27 September 2018

Financial mistakes to avoid in your 60s

Regardless of your earlier financial choices, the financial decisions you make in your 60s will have a profound effect on the rest of your life.

To help you stay on the right track, here are five financial mistakes to avoid in the run up to retirement.


1. Being asset rich and cash poor


Longer life expectancy, increased property values, and the rising cost of living means that an increasing number of Kiwis are finding they’re “asset rich but cash poor”. These people typically have valuable assets (usually their own home), but limited cash on hand or other meaningful income to give them the choices, security, and freedom that their wealth should provide.

This issue can usually be avoided by:

  • Conducting some thorough retirement planning, and/or;
  • Downsizing to a smaller home sooner rather than later. This can unlock the value held in the family home and reduce expenses such as upkeep, rates, and insurance. 

Interestingly, many residential property investors are also in the position of being asset rich and cash poor. This is because the very low yield on such properties doesn’t provide enough of an income relative to the value tied up in the property – especially after paying associated expenses. Once again, this can be rectified or avoided by exploring other investment options.


2. Not understanding risks or taking steps to protect your assets


If you die without a will, the law says who is entitled to share in your estate. For example:

  • Retired or retiring couples with children who aren’t aware that if one of them dies without a will, the spouse will only receive the personal chattels plus $155,000 (with interest) and a third of anything that’s left. Everything else held in the name of the deceased is divided among the children. If any of the children have passed away, their children receive their share, and so on for each generation.
  • Individuals, such as widows or widowers without children who aren’t aware that if they die without a will, everything they own will become the property of the Government!

Not only that, but have you considered what will happen if you become injured or mentally incapacitated, such as through illness or an accident? This is what an enduring power of attorney is for.

Spending some time understanding the risks you face, and planning for them, can offer you peace of mind knowing that your loved ones will be taken care of when you pass away or if you’re incapacitated.


3. The retirement splurge


There is absolutely nothing wrong with splurging some of the funds you’ve sacrificed and worked to accumulate for your ‘golden years’. However, all too often people spend their KiwiSaver funds to do something like landscape the garden, buy a new car, or take a holiday somewhere before they’ve calculated the implications for their retirement – and whether the spending truly reflected their retirement goals (and other goals) they wanted to achieve.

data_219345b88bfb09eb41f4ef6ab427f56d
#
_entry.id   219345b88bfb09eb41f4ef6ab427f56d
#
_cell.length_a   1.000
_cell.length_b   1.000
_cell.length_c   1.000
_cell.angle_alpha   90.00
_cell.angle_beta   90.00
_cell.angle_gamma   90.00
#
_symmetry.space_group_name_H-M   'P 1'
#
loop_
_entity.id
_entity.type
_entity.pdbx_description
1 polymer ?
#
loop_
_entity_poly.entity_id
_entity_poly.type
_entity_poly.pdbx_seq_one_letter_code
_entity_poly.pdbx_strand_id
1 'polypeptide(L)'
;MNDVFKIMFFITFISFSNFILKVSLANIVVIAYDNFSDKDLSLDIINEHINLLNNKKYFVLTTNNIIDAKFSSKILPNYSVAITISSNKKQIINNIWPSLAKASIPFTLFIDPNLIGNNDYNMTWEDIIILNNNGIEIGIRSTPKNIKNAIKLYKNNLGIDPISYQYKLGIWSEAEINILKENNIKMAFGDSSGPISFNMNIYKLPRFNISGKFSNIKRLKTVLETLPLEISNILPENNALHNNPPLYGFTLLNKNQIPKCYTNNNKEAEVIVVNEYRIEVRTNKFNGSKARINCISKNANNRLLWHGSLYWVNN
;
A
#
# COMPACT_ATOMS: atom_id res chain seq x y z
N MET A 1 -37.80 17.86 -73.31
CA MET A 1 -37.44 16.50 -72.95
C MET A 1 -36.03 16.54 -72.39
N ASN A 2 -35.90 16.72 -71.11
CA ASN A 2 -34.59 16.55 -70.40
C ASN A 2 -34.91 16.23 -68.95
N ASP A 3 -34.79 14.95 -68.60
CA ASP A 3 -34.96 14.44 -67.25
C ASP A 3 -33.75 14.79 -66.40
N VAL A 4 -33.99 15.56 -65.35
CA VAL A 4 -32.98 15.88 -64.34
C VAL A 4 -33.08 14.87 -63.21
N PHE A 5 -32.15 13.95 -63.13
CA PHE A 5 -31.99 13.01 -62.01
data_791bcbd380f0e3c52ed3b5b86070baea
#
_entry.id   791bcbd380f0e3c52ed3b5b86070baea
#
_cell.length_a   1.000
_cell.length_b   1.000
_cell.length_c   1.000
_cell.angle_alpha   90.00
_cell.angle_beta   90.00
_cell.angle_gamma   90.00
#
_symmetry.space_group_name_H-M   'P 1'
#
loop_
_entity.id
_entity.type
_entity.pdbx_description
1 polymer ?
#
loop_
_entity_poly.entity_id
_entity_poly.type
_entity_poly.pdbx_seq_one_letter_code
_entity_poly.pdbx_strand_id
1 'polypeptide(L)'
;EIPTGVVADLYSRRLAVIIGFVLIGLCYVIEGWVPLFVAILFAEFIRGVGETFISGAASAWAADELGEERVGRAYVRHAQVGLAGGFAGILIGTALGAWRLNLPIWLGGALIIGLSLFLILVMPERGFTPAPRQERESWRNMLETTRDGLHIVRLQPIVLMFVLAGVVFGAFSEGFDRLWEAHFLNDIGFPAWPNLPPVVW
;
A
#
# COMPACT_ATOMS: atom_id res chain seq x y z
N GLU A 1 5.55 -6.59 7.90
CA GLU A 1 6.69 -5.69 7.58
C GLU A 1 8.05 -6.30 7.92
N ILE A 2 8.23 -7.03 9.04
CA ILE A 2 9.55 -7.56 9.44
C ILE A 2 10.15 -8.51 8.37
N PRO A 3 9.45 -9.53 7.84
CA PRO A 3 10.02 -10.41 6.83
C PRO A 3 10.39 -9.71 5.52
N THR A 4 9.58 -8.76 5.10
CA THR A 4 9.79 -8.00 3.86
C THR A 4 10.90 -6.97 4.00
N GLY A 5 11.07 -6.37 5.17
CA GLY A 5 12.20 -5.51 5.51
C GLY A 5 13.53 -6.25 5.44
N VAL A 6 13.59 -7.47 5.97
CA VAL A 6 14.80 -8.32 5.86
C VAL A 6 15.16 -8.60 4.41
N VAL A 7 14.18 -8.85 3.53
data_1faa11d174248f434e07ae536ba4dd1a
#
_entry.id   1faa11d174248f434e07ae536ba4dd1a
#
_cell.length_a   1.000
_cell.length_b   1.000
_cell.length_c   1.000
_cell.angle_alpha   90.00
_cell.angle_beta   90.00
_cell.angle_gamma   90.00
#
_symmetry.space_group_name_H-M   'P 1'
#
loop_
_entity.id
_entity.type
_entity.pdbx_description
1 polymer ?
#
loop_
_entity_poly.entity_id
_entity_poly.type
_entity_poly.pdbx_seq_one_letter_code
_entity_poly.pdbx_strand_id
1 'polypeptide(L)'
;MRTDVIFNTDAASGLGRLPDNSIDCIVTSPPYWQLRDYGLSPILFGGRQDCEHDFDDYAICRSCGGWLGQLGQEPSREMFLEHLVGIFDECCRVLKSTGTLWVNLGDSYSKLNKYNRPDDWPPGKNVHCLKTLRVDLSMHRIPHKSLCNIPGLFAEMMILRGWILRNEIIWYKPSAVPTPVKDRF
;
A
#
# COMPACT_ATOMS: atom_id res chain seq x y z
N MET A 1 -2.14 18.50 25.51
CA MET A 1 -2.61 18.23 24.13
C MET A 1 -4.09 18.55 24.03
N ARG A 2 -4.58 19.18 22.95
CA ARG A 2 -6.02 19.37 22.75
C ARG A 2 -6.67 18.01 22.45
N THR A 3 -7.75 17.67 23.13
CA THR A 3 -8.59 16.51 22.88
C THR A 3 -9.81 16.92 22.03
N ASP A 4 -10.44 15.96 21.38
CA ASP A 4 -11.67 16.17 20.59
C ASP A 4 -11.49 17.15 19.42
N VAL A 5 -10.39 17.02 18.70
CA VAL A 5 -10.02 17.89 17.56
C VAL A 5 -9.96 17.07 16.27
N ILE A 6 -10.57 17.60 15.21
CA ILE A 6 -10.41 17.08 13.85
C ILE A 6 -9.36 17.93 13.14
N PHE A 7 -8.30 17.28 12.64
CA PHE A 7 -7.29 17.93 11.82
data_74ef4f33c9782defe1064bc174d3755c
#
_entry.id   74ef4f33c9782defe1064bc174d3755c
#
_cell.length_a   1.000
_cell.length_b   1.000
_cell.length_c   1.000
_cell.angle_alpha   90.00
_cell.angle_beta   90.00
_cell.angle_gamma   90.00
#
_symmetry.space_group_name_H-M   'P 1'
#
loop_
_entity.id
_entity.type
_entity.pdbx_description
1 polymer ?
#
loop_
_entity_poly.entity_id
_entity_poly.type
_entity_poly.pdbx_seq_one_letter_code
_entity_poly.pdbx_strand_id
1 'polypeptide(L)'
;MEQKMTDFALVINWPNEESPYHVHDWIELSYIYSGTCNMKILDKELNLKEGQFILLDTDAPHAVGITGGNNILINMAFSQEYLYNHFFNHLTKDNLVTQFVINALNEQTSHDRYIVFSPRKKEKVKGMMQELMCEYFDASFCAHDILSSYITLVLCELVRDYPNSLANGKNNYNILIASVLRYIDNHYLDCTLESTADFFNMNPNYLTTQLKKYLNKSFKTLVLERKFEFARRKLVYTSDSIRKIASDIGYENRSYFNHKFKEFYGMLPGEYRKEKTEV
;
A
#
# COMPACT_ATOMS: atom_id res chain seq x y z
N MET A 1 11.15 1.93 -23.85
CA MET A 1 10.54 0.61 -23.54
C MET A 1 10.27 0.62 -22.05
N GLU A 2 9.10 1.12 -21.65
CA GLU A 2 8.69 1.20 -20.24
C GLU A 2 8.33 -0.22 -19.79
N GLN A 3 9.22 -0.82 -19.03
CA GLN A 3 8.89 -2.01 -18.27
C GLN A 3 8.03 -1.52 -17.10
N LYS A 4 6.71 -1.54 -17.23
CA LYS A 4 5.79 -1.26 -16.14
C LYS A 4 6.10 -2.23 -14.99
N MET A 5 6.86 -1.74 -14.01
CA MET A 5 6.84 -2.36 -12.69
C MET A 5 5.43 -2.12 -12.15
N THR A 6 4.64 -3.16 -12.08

As is often the case, some simple planning, including identifying what your life and financial goals really are, will go a long way to preventing this issue. You can either do this yourself or have a professional financial adviser assist you. Whatever you do, it’s a great idea to avoid splurging funds before you’ve done the analysis to ensure your spending decisions are wise.


4. Being too trusting of family and 'friends'


You don’t have to search far to come across stories about people who are supposed to be enjoying the best years of their lives in retirement, but instead placed too much trust in someone close to them.

In other cases of misplaced trust, the older person, possibly after many years of having their estate in order, is persuaded to change their will and/or enduring power of attorney to put all power in the hands of someone who wants to take advantage of them.

Both instances are often termed ‘financial abuse of the elderly’ and are a lot more common that many think.  Ensure you think through all matters carefully, take appropriate advice from legal and financial specialists, and then implement what’s needed.


5. Keeping too much of your savings in the bank without good reason


For those nearing retirement, or already retired, holding too much in savings accounts and term deposits won't make the funds last as long as other investments. Worse still, term deposits and savings accounts aren't guaranteed by the government anymore, so your funds probably aren't even as safe as you think.


The bottom line


What you do in your 60s will have a big impact on how you spend your golden years. Through this decade, you’ll be doing well to avoid the financial mistakes of:

1. Being asset rich and cash poor

2. Not understanding risks and taking steps to protect your assets

3. The retirement splurge

4. Being too trusting of family and friends

5. Keeping too much of your savings in the bank without good reason


This article has been contributed by Joseph Darby, CEO and authorised financial adviser at Milestone Direct Ltd. This article first appeared on the Milestone Direct website. The views and opinion expressed in this article are those of Joseph Darby and not necessarily those of Milestone Direct Ltd. The views and opinions expressed in this article are intended to be of a general nature and do not constitute a personalised advice for an individual client. A disclosure statement relating to Joseph Darby is available, on request and free of charge.


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